Singapore's Healthcare Embraces Digital Tech to Address Staff Shortages and Boost Efficiency.

01 December 2023 | Friday | News

Philips Future Health Index 2023 Report
Image Source : Public Domain

Image Source : Public Domain

  • 75% of healthcare leaders (vs 56% globally) in Singapore are already using, or planning to use, digital health technology to reduce the impact of healthcare workforce shortages.
  • A hospital/facility being at the forefront of AI is an important consideration by younger healthcare professionals when choosing where to work.
  • Investments in AI and virtual care are powering new care delivery models to enhance efficiencies across healthcare, benefitting patients, healthcare staff and the environment, supporting the Healthier SG strategy.

 Royal Philips (NYSE: PHG, AEX: PHIA), a global leader in health technology, today announced the Singapore findings of its Future Health Index (FHI) 2023 reportTaking Healthcare Everywhere, which shows that Singapore's health sector is at the forefront of digital technology adoption to address healthcare workforce challenges and improve efficiencies in healthcare delivery across healthcare settings (from hospital to home and into the community), benefitting both patients and healthcare staff while enabling a more environmentally sustainable health industry.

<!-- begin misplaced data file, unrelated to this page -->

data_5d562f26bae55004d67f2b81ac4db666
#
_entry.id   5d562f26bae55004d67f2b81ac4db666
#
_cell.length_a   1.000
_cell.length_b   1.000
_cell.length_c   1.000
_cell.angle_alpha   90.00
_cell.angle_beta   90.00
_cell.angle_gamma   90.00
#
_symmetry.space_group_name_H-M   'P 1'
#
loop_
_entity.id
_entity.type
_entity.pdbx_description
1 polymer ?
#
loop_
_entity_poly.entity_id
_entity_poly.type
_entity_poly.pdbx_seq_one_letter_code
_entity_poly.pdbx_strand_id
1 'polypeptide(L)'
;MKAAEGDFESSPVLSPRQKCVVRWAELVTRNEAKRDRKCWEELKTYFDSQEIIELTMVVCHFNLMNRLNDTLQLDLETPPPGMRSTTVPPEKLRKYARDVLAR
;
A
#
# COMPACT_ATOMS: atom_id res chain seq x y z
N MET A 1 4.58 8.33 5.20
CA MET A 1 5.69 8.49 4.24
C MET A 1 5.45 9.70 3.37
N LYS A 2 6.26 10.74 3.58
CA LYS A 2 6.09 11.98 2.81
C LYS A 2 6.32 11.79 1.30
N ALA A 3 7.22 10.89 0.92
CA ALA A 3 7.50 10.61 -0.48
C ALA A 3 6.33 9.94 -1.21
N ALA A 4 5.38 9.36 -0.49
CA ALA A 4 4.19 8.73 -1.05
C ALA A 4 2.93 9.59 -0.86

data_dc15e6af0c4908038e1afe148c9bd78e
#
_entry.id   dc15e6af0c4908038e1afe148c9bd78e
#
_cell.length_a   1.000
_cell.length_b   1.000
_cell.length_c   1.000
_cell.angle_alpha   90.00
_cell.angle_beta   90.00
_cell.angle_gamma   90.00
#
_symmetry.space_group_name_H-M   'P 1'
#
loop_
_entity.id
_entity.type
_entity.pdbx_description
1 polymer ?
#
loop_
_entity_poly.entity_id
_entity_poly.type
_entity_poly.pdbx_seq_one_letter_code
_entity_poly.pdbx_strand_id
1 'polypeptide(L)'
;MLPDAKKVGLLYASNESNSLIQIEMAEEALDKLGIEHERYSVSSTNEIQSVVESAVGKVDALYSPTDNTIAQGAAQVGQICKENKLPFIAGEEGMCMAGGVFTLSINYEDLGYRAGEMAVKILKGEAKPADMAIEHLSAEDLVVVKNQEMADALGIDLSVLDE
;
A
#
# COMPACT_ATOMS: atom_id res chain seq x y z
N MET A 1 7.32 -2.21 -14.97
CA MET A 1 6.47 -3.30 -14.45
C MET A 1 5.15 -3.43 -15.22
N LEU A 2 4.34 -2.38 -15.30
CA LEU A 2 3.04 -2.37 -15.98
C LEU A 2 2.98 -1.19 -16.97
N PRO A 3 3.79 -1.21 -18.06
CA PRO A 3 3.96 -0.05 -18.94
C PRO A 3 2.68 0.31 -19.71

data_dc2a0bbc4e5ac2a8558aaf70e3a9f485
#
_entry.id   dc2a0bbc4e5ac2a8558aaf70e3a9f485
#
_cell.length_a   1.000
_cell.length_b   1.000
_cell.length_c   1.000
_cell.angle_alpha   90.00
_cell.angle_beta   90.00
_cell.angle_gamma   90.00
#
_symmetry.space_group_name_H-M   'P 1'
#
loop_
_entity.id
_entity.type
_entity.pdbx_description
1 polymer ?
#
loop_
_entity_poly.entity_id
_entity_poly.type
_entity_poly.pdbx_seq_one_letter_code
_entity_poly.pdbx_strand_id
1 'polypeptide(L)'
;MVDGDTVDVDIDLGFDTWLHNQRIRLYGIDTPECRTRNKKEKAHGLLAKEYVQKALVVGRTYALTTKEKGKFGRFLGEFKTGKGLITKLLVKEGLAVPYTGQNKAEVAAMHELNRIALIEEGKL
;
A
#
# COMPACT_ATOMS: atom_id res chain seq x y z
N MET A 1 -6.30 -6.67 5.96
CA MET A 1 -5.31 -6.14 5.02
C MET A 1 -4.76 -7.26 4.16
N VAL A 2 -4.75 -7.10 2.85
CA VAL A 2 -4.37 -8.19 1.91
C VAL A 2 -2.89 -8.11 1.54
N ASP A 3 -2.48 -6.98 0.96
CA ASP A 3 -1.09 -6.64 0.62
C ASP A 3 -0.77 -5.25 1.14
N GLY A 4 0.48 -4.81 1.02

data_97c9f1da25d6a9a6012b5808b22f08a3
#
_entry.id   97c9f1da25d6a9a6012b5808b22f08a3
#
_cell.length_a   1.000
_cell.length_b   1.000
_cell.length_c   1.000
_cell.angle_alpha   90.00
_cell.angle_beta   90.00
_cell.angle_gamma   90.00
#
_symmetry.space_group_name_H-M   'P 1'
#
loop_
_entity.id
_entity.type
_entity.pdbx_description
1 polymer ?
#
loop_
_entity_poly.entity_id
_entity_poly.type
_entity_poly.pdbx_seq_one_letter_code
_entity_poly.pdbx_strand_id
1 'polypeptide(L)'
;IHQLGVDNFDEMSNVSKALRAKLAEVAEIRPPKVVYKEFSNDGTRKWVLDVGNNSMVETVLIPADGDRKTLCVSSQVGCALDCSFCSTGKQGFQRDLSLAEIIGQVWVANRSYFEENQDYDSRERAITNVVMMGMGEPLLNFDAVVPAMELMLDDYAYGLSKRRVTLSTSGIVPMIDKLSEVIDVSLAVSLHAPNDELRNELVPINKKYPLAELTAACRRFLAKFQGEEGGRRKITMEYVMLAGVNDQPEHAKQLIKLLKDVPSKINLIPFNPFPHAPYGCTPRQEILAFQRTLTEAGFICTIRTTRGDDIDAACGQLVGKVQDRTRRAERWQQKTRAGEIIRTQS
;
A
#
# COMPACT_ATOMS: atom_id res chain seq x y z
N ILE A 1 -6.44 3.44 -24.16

"This latest report shows that Singapore has been making steadfast progress in healthcare digitalization," says Ivy Lai, Country Manager, Philips Singapore. "Continued investment in digital transformation in 2024 and beyond is key to solving many of our health challenges and will support the nation's Healthier SG strategy, shifting healthcare beyond hospital walls to enable coordinated, effective, and inclusive preventive care for all. We will continue to support the industry with its digital transformation, enabling people, data, and technology to be seamlessly connected to improve patient experience of care, health of individuals and populations, work life of health professionals, and reduce per capita cost of healthcare."